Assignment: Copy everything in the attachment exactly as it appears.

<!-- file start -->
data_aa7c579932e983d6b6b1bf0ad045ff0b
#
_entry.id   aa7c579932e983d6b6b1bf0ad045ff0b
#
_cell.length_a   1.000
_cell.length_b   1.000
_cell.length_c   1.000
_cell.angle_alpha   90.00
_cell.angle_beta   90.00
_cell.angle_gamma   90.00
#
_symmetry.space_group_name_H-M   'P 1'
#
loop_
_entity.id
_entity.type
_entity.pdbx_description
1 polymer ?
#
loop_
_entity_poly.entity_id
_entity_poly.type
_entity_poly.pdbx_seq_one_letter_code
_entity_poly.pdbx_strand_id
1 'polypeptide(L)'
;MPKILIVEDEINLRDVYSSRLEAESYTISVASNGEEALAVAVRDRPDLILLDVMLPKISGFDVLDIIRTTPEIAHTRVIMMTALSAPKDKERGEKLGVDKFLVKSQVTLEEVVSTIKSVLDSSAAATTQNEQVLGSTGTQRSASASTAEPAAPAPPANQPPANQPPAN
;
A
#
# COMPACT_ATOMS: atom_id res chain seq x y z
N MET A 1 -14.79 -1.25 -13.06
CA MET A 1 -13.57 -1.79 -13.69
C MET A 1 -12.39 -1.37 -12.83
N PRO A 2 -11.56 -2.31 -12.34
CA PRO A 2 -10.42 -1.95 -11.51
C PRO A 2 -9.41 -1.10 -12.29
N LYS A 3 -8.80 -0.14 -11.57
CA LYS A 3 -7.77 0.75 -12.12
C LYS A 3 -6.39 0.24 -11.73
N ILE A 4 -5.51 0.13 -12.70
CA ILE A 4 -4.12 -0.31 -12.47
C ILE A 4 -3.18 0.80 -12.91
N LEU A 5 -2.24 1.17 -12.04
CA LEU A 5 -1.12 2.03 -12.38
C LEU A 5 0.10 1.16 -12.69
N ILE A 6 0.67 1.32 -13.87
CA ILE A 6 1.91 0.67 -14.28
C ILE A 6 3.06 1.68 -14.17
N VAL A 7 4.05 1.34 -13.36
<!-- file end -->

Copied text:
data_aa7c579932e983d6b6b1bf0ad045ff0b
#
_entry.id   aa7c579932e983d6b6b1bf0ad045ff0b
#
_cell.length_a   1.000
_cell.length_b   1.000
_cell.length_c   1.000
_cell.angle_alpha   90.00
_cell.angle_beta   90.00
_cell.angle_gamma   90.00
#
_symmetry.space_group_name_H-M   'P 1'
#
loop_
_entity.id
_entity.type
_entity.pdbx_description
1 polymer ?
#
loop_
_entity_poly.entity_id
_entity_poly.type
_entity_poly.pdbx_seq_one_letter_code
_entity_poly.pdbx_strand_id
1 'polypeptide(L)'
;MPKILIVEDEINLRDVYSSRLEAESYTISVASNGEEALAVAVRDRPDLILLDVMLPKISGFDVLDIIRTTPEIAHTRVIMMTALSAPKDKERGEKLGVDKFLVKSQVTLEEVVSTIKSVLDSSAAATTQNEQVLGSTGTQRSASASTAEPAAPAPPANQPPANQPPAN
;
A
#
# COMPACT_ATOMS: atom_id res chain seq x y z
N MET A 1 -14.79 -1.25 -13.06
CA MET A 1 -13.57 -1.79 -13.69
C MET A 1 -12.39 -1.37 -12.83
N PRO A 2 -11.56 -2.31 -12.34
CA PRO A 2 -10.42 -1.95 -11.51
C PRO A 2 -9.41 -1.10 -12.29
N LYS A 3 -8.80 -0.14 -11.57
CA LYS A 3 -7.77 0.75 -12.12
C LYS A 3 -6.39 0.24 -11.73
N ILE A 4 -5.51 0.13 -12.70
CA ILE A 4 -4.12 -0.31 -12.47
C ILE A 4 -3.18 0.80 -12.91
N LEU A 5 -2.24 1.17 -12.04
CA LEU A 5 -1.12 2.03 -12.38
C LEU A 5 0.10 1.16 -12.69
N ILE A 6 0.67 1.32 -13.87
CA ILE A 6 1.91 0.67 -14.28
C ILE A 6 3.06 1.68 -14.17
N VAL A 7 4.05 1.34 -13.36